A “made in New Brunswick” solution, a first in North America, updates a pension system that was designed for 1980’s economic and demographic realities with a new one that avoids large, unfunded liabilities and better protects retirement benefits for future generations.
The new model, based on a Dutch model, was developed by a task force of experts appointed by the government of New Brunswick who then collaborated with union representatives. The mandate of the task force was to examine the long-term affordability and security of pensions in New Brunswick and take steps to improve them for the benefit of all members.
After an extensive analysis of reports, electronic submissions and stakeholder consultation, the task force came up the new model that offers an innovative way to address current issues as it is flexible in order to meet the needs of various pension plans.
“Under this model, employers and employees share the costs when the plan performs poorly and share the benefits when it does well,” explained Susan Rowland, an expert in the restructuring and funding of pension plans and chair of the task force. “One of the characteristics of this model is that it can be adapted to most public and private sector plans.”
Some of the features of this new model include no decrease to the benefit level currently in place for retirees; moving to conditional indexing with the goal of having it provided the vast majority of the time; moving toward plans based on enhanced career-average earnings; and changing targeted year of retirement from 60 to 65 but gradually implemented over a 40-year period. The model will also ensure that pensions will be secure for many years to come.
The model was tested thoroughly on many levels with many pension plans.“Tests showed that this solution was much more robust than the current plans in terms of dealing with economic downturns and would be able to maintain benefit levels in greater than 97.5 percent of possible economic scenarios,” said Rowland.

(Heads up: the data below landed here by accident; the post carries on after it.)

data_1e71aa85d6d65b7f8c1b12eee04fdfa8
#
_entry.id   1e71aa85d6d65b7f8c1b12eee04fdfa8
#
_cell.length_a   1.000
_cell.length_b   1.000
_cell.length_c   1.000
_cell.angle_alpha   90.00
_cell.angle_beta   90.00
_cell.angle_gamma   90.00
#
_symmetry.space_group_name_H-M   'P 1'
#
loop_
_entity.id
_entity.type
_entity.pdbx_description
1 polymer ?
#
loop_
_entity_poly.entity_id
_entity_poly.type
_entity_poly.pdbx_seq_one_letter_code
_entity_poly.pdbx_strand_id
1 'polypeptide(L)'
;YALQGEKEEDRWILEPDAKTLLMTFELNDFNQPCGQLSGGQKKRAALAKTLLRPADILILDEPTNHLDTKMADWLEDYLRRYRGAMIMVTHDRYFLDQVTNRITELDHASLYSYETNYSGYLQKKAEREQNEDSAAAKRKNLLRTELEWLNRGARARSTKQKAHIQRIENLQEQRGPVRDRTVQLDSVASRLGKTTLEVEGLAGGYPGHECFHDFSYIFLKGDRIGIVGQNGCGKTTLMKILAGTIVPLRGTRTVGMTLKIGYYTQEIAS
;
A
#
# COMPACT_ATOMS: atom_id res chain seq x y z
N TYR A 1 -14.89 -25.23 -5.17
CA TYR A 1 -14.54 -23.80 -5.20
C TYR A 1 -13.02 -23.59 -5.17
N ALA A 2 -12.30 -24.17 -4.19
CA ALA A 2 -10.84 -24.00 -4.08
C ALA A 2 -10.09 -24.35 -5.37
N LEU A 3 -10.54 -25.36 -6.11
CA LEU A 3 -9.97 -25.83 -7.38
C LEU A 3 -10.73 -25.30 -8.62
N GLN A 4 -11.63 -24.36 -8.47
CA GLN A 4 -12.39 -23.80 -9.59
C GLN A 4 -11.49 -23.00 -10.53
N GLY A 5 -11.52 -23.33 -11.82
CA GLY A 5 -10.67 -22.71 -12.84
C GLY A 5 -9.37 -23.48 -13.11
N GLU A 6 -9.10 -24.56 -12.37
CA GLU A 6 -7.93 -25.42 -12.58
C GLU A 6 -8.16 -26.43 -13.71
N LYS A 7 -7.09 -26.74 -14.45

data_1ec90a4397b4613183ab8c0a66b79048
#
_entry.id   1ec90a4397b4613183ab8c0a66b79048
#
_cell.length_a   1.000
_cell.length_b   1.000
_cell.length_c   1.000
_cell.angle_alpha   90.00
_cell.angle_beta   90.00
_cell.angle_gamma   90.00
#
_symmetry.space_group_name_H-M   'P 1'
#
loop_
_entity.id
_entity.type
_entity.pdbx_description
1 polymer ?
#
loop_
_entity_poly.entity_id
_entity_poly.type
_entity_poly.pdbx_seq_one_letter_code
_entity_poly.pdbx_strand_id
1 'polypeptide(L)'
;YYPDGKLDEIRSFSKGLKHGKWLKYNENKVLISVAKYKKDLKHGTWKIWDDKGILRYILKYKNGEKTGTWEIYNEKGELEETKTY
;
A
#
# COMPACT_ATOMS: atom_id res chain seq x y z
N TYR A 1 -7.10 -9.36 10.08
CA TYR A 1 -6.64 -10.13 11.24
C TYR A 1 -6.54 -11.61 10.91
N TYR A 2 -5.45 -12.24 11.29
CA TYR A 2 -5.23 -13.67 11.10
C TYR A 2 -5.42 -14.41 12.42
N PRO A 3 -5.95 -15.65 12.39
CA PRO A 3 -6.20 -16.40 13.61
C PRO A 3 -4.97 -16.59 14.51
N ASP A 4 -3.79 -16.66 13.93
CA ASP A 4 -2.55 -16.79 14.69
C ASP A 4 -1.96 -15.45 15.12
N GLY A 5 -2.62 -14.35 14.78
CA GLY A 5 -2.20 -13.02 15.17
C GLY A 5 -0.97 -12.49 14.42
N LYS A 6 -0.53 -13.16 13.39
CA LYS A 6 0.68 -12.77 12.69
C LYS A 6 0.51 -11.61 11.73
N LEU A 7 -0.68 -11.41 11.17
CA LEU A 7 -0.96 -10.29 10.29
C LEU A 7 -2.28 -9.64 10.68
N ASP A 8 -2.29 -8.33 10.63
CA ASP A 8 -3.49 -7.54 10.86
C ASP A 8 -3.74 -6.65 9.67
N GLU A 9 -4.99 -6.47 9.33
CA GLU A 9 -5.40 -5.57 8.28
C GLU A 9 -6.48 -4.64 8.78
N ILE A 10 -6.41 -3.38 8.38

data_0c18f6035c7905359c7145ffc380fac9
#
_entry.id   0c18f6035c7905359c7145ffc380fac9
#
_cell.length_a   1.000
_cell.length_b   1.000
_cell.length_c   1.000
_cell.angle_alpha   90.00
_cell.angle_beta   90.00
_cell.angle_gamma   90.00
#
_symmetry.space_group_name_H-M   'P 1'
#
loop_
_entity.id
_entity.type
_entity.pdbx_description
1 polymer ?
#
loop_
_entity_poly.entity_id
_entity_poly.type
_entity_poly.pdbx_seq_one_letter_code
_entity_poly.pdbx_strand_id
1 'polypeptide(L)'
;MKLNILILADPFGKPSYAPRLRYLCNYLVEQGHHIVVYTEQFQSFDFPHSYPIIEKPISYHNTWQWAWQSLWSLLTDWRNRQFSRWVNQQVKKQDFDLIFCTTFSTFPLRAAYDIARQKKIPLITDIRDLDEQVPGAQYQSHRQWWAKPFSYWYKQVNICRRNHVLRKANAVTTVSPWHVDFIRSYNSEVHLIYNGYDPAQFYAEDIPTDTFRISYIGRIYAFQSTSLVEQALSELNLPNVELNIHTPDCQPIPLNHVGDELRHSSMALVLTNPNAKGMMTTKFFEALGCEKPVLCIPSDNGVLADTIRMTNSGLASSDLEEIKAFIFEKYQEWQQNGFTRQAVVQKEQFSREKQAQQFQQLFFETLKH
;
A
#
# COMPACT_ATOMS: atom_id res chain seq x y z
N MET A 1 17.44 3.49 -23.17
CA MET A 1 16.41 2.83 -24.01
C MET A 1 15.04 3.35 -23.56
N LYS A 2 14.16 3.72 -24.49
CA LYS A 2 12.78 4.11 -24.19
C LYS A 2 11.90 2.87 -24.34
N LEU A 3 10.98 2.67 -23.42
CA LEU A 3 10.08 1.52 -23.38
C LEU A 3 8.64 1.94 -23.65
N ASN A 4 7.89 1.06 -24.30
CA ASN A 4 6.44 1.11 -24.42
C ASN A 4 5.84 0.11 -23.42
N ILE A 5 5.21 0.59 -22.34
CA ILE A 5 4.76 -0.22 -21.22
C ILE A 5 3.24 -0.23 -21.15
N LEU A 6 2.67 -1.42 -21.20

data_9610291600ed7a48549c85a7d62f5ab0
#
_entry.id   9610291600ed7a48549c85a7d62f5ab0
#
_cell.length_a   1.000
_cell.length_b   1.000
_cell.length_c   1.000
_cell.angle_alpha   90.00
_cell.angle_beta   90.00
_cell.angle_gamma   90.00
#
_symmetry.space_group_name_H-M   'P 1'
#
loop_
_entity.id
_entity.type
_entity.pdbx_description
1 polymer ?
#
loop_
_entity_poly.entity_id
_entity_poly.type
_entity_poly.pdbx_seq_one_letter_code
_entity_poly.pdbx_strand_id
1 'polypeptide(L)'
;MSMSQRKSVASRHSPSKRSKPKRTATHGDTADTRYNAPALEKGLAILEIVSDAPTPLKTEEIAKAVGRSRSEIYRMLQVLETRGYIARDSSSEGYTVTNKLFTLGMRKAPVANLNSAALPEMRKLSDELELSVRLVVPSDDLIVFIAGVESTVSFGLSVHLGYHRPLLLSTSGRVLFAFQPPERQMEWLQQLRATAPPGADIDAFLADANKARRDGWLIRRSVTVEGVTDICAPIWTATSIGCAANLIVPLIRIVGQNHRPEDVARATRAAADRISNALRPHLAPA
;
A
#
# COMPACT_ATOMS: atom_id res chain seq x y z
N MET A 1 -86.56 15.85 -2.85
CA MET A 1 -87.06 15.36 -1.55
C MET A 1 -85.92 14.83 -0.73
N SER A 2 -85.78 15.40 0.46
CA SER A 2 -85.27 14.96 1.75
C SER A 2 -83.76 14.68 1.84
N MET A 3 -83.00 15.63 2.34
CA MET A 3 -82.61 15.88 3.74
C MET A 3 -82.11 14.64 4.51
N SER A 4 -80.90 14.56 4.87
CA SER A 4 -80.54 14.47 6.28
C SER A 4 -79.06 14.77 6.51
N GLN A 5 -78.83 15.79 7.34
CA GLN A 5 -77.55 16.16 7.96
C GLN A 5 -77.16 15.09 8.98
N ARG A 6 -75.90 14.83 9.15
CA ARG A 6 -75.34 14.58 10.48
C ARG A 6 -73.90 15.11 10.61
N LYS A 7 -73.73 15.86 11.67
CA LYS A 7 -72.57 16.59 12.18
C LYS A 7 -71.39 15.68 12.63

Key results showed that this new model:
- is safer and more secure, discouraging riskier investment practices as a means of recovering losses;
- has built-in flexibility to better absorb declines in the markets, and does not decrease benefit levels currently in place for active members when the plan is converted; and
- is likely to result in marginal increased contributions.
The new model is heavily focused on security and risk management and includes many strict requirements to achieve those goals, including an investment mix that is far less volatile than other models, adequate contribution rates, and firm rules to guide management of surpluses and deficits. “Therefore, the odds of base-benefit reductions are very low so that retired workers will not be harmed,” said Rowland.
The new model also focuses on addressing issues early before they become a large problem. “Our goal is to protect the present amount payable under the plan for future increases. When surpluses occur, they are to be distributed to members prudently and with an eye to the fund’s long-term stability,” Rowland explained.
The model has already been adopted by the New Brunswick Nurses Union, the New Brunswick Union, the Canadian Union of Public Employees Local 1252 (New Brunswick Council of Hospital Unions), the New Brunswick Pipe Trades, for specific plans, and the City of Saint John.
Interest has been generated from unions, other governments, pension administrators and employers throughout Canada.
The New Brunswick model attracted interest when the Council of the Federation – attended by the 13 provincial and territorial leaders – met in Halifax in late July 2012. At that time, New Brunswick Premier David Alward delivered a presentation on pension reform. The province of Newfoundland and Labrador expressed interest in reform and Prince Edward Island indicated it is studying what New Brunswick is doing.
New Brunswick also hosted a two-day National Summit in February 2013 to explore pension reform issues. The forum was designed to identify the leadership actions required from government, labour and the private sector to meet Canada’s pension challenges.
“We are very proud of our new model,” said Rowland. “We strongly believe that we have designed a model that can work for most public and private sector plans. We encourage other jurisdictions, unions and employers to review the model and see how they, too, might benefit from it.”